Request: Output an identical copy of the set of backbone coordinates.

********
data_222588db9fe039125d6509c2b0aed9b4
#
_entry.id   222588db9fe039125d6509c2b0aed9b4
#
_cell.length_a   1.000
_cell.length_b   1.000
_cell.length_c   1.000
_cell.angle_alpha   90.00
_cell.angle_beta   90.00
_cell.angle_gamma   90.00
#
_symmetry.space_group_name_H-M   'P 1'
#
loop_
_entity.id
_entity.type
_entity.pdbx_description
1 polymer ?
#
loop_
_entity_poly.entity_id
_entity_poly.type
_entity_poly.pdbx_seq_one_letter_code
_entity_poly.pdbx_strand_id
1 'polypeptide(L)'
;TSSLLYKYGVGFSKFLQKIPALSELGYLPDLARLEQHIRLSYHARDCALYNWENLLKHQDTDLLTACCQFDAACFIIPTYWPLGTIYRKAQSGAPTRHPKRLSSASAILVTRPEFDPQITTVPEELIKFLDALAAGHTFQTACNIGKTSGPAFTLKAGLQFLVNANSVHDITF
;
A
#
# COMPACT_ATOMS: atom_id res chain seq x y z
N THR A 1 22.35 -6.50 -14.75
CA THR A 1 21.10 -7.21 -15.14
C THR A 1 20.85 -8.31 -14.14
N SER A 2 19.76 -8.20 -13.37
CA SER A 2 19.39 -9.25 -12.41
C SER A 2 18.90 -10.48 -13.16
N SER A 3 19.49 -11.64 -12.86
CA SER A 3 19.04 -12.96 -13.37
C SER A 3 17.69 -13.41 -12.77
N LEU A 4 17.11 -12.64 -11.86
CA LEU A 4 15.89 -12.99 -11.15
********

data_222588db9fe039125d6509c2b0aed9b4
#
_entry.id   222588db9fe039125d6509c2b0aed9b4
#
_cell.length_a   1.000
_cell.length_b   1.000
_cell.length_c   1.000
_cell.angle_alpha   90.00
_cell.angle_beta   90.00
_cell.angle_gamma   90.00
#
_symmetry.space_group_name_H-M   'P 1'
#
loop_
_entity.id
_entity.type
_entity.pdbx_description
1 polymer ?
#
loop_
_entity_poly.entity_id
_entity_poly.type
_entity_poly.pdbx_seq_one_letter_code
_entity_poly.pdbx_strand_id
1 'polypeptide(L)'
;TSSLLYKYGVGFSKFLQKIPALSELGYLPDLARLEQHIRLSYHARDCALYNWENLLKHQDTDLLTACCQFDAACFIIPTYWPLGTIYRKAQSGAPTRHPKRLSSASAILVTRPEFDPQITTVPEELIKFLDALAAGHTFQTACNIGKTSGPAFTLKAGLQFLVNANSVHDITF
;
A
#
# COMPACT_ATOMS: atom_id res chain seq x y z
N THR A 1 22.35 -6.50 -14.75
CA THR A 1 21.10 -7.21 -15.14
C THR A 1 20.85 -8.31 -14.14
N SER A 2 19.76 -8.20 -13.37
CA SER A 2 19.39 -9.25 -12.41
C SER A 2 18.90 -10.48 -13.16
N SER A 3 19.49 -11.64 -12.86
CA SER A 3 19.04 -12.96 -13.37
C SER A 3 17.69 -13.41 -12.77
N LEU A 4 17.11 -12.64 -11.86
CA LEU A 4 15.89 -12.99 -11.15